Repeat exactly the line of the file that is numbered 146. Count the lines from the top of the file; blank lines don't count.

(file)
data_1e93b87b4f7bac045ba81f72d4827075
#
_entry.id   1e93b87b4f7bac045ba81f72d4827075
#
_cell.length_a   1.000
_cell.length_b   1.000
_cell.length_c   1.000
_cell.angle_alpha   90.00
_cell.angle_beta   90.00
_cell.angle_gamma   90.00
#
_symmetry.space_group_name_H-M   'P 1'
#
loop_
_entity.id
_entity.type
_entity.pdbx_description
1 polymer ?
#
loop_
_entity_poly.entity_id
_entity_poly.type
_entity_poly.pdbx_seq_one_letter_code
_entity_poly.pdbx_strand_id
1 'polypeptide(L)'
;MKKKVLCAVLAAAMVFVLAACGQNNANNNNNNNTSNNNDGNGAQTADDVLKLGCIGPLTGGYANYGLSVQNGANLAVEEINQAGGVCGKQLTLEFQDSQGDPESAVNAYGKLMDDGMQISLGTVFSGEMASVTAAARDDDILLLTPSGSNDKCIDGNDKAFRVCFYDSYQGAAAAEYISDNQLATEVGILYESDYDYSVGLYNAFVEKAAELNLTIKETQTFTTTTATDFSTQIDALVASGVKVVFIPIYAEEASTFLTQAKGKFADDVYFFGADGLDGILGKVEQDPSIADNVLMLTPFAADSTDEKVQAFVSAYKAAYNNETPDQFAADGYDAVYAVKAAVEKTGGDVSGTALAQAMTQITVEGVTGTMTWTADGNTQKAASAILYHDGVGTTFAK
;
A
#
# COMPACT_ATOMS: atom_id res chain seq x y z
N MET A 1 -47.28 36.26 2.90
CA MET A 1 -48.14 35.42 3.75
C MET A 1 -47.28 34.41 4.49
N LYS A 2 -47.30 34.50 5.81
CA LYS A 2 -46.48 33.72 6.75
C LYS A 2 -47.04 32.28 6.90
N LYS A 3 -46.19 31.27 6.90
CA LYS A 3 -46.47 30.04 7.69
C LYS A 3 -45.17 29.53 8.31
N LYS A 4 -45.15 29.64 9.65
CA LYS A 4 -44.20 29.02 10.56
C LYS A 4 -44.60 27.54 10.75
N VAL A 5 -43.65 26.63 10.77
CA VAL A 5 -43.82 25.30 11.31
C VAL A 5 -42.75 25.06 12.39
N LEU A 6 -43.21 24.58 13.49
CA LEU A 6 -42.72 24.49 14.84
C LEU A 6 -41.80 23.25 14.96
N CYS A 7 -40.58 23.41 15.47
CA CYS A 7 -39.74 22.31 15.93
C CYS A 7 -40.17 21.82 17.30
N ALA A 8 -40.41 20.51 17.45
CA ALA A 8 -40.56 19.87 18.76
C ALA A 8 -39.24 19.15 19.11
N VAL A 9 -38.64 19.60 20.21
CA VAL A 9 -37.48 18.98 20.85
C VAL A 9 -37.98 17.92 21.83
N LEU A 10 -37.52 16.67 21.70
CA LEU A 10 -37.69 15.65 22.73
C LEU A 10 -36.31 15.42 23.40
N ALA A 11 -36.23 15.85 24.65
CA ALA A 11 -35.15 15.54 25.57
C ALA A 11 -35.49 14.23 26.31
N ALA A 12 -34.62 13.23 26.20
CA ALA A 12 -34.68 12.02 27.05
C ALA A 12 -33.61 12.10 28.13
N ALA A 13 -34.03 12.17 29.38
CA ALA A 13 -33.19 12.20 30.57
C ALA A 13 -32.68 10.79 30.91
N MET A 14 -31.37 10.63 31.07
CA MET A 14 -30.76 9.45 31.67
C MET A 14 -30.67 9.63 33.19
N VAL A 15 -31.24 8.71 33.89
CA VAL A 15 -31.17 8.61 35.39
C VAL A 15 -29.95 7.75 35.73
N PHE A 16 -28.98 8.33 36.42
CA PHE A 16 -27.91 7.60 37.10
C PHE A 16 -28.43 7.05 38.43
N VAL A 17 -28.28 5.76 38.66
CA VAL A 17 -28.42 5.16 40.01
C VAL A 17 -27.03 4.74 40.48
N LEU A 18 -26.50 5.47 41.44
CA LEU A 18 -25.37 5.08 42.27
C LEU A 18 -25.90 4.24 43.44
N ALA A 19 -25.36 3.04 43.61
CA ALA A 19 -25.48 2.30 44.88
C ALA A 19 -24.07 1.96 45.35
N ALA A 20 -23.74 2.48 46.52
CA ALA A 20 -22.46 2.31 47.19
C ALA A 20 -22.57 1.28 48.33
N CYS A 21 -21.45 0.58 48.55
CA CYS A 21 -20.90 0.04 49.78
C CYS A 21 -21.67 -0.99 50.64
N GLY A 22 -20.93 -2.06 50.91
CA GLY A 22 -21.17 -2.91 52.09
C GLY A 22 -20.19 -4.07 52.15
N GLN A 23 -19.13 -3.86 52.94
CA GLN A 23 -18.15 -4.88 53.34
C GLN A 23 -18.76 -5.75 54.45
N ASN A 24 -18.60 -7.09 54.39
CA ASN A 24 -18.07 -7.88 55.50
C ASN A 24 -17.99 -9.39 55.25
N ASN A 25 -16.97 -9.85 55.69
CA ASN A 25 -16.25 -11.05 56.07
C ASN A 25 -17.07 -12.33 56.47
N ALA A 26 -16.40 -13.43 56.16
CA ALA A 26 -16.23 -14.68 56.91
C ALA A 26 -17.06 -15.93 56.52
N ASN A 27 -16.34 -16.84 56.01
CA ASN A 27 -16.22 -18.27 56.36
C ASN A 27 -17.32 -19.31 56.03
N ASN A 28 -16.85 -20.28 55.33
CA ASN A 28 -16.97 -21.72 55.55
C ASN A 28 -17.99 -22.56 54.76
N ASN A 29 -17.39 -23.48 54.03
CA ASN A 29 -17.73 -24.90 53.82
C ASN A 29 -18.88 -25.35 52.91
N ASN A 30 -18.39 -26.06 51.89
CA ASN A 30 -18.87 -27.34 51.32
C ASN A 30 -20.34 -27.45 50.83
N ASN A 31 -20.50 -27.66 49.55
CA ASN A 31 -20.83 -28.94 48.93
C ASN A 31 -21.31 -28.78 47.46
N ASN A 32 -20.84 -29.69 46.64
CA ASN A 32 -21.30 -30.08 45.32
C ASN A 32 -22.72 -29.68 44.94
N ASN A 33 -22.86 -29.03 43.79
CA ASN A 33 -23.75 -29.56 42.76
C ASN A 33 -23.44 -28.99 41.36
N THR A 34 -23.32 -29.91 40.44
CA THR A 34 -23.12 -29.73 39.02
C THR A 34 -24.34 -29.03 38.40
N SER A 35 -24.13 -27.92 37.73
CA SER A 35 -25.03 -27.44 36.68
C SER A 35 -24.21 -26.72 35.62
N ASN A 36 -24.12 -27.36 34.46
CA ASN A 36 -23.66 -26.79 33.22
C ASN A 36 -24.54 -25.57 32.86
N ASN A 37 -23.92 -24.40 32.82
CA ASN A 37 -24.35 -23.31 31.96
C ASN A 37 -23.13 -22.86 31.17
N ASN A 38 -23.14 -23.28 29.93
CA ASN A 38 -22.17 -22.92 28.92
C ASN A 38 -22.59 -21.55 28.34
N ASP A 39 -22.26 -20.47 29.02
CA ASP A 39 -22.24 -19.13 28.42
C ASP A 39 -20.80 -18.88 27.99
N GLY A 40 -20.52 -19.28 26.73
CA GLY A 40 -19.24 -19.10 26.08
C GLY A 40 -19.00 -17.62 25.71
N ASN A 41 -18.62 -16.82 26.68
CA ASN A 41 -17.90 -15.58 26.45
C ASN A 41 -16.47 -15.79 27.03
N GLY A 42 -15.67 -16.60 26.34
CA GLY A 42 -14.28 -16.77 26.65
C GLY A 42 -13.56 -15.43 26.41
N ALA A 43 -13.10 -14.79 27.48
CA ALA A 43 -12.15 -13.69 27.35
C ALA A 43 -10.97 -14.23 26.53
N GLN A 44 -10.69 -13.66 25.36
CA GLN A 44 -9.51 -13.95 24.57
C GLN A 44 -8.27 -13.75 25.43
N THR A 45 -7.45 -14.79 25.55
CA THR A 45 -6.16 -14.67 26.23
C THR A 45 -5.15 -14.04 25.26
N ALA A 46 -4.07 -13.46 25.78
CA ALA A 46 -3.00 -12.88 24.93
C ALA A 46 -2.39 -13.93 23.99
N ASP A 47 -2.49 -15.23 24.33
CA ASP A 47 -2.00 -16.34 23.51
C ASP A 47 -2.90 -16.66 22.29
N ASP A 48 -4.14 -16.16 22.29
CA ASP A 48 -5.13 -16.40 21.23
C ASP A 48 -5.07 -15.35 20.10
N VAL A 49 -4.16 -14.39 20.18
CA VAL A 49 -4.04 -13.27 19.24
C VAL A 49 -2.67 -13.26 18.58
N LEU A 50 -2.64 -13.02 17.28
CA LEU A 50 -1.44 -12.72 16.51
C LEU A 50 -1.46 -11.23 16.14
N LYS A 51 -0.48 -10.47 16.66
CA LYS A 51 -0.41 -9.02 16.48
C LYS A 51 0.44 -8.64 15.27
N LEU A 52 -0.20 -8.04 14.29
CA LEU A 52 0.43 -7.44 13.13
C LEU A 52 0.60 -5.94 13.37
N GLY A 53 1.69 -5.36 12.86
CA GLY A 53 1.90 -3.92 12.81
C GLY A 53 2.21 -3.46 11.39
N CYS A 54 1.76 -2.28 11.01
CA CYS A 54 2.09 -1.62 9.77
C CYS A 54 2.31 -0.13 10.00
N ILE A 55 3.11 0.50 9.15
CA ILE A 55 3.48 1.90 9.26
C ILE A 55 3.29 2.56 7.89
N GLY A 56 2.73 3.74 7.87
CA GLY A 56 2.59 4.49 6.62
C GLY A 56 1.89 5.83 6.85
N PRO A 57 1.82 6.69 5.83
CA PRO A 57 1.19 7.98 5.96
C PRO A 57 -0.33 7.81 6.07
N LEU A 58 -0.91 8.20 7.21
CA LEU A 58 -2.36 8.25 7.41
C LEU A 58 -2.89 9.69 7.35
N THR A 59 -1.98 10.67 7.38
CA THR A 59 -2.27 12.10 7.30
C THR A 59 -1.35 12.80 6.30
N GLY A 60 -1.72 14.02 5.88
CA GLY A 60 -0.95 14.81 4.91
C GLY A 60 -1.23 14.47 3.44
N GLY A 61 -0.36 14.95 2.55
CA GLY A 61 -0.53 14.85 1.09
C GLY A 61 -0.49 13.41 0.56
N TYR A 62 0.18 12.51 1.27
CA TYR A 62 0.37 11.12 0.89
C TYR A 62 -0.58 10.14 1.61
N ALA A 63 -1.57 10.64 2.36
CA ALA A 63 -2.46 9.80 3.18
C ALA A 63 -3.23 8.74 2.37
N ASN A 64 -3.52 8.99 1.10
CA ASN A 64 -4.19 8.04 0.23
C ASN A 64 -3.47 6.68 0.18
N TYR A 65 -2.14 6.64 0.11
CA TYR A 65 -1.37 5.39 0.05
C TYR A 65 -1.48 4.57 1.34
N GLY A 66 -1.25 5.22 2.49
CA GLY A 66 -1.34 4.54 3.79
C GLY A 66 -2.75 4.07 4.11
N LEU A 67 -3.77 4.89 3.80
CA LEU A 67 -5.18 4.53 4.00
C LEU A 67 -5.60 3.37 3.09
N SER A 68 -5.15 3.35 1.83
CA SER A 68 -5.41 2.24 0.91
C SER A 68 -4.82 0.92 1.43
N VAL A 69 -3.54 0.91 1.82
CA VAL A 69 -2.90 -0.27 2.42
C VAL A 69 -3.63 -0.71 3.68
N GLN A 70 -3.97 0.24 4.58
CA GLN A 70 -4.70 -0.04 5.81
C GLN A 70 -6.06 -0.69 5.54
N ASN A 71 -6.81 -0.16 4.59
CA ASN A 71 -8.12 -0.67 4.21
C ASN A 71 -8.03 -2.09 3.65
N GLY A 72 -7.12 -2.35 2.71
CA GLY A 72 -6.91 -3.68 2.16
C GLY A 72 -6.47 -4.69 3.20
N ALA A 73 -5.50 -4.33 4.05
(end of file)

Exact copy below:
CA ASP A 39 -22.24 -19.13 28.42